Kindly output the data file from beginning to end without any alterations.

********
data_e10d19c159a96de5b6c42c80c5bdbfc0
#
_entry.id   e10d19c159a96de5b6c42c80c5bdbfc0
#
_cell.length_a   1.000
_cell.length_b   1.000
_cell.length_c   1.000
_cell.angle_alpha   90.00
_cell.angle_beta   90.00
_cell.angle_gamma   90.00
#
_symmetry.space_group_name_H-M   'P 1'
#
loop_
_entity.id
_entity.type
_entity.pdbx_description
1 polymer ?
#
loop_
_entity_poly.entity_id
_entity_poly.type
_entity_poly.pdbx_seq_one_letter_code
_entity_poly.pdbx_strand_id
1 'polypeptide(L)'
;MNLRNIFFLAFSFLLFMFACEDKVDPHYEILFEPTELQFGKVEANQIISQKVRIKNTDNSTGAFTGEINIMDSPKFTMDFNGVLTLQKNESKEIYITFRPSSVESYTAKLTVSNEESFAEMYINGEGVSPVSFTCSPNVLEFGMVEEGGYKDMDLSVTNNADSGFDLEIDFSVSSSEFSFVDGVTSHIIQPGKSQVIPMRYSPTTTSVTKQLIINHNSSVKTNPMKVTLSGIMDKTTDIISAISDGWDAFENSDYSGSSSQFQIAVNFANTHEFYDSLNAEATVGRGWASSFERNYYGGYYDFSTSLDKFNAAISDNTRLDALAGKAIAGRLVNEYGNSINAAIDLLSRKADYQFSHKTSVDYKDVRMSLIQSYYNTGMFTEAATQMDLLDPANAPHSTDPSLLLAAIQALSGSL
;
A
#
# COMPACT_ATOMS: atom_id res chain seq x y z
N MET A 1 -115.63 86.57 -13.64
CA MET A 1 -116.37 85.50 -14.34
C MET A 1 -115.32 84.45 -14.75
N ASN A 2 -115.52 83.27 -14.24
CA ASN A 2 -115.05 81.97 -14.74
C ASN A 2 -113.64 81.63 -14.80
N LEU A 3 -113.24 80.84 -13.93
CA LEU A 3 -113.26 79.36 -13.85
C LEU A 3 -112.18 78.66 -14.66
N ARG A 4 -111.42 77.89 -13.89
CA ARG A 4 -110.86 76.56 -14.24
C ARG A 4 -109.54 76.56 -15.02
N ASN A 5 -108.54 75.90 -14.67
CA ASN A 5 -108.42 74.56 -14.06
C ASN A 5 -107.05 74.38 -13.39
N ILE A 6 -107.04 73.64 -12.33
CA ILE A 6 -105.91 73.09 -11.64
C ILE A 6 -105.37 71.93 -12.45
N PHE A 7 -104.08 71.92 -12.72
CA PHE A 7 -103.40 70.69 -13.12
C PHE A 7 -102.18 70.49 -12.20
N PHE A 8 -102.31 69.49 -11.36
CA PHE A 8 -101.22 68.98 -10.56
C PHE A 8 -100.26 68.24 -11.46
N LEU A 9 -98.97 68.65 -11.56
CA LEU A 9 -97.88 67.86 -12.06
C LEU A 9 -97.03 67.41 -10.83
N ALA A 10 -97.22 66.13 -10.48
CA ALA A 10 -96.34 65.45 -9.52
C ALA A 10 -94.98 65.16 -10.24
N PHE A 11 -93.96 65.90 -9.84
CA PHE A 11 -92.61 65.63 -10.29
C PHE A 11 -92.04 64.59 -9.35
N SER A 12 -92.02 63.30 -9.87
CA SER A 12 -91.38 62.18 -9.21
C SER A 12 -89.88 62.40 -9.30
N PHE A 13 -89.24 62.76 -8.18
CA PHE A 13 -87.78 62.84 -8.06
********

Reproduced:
data_e10d19c159a96de5b6c42c80c5bdbfc0
#
_entry.id   e10d19c159a96de5b6c42c80c5bdbfc0
#
_cell.length_a   1.000
_cell.length_b   1.000
_cell.length_c   1.000
_cell.angle_alpha   90.00
_cell.angle_beta   90.00
_cell.angle_gamma   90.00
#
_symmetry.space_group_name_H-M   'P 1'
#
loop_
_entity.id
_entity.type
_entity.pdbx_description
1 polymer ?
#
loop_
_entity_poly.entity_id
_entity_poly.type
_entity_poly.pdbx_seq_one_letter_code
_entity_poly.pdbx_strand_id
1 'polypeptide(L)'
;MNLRNIFFLAFSFLLFMFACEDKVDPHYEILFEPTELQFGKVEANQIISQKVRIKNTDNSTGAFTGEINIMDSPKFTMDFNGVLTLQKNESKEIYITFRPSSVESYTAKLTVSNEESFAEMYINGEGVSPVSFTCSPNVLEFGMVEEGGYKDMDLSVTNNADSGFDLEIDFSVSSSEFSFVDGVTSHIIQPGKSQVIPMRYSPTTTSVTKQLIINHNSSVKTNPMKVTLSGIMDKTTDIISAISDGWDAFENSDYSGSSSQFQIAVNFANTHEFYDSLNAEATVGRGWASSFERNYYGGYYDFSTSLDKFNAAISDNTRLDALAGKAIAGRLVNEYGNSINAAIDLLSRKADYQFSHKTSVDYKDVRMSLIQSYYNTGMFTEAATQMDLLDPANAPHSTDPSLLLAAIQALSGSL
;
A
#
# COMPACT_ATOMS: atom_id res chain seq x y z
N MET A 1 -115.63 86.57 -13.64
CA MET A 1 -116.37 85.50 -14.34
C MET A 1 -115.32 84.45 -14.75
N ASN A 2 -115.52 83.27 -14.24
CA ASN A 2 -115.05 81.97 -14.74
C ASN A 2 -113.64 81.63 -14.80
N LEU A 3 -113.24 80.84 -13.93
CA LEU A 3 -113.26 79.36 -13.85
C LEU A 3 -112.18 78.66 -14.66
N ARG A 4 -111.42 77.89 -13.89
CA ARG A 4 -110.86 76.56 -14.24
C ARG A 4 -109.54 76.56 -15.02
N ASN A 5 -108.54 75.90 -14.67
CA ASN A 5 -108.42 74.56 -14.06
C ASN A 5 -107.05 74.38 -13.39
N ILE A 6 -107.04 73.64 -12.33
CA ILE A 6 -105.91 73.09 -11.64
C ILE A 6 -105.37 71.93 -12.45
N PHE A 7 -104.08 71.92 -12.72
CA PHE A 7 -103.40 70.69 -13.12
C PHE A 7 -102.18 70.49 -12.20
N PHE A 8 -102.31 69.49 -11.36
CA PHE A 8 -101.22 68.98 -10.56
C PHE A 8 -100.26 68.24 -11.46
N LEU A 9 -98.97 68.65 -11.56
CA LEU A 9 -97.88 67.86 -12.06
C LEU A 9 -97.03 67.41 -10.83
N ALA A 10 -97.22 66.13 -10.48
CA ALA A 10 -96.34 65.45 -9.52
C ALA A 10 -94.98 65.16 -10.24
N PHE A 11 -93.96 65.90 -9.84
CA PHE A 11 -92.61 65.63 -10.29
C PHE A 11 -92.04 64.59 -9.35
N SER A 12 -92.02 63.30 -9.87
CA SER A 12 -91.38 62.18 -9.21
C SER A 12 -89.88 62.40 -9.30
N PHE A 13 -89.24 62.76 -8.18
CA PHE A 13 -87.78 62.84 -8.06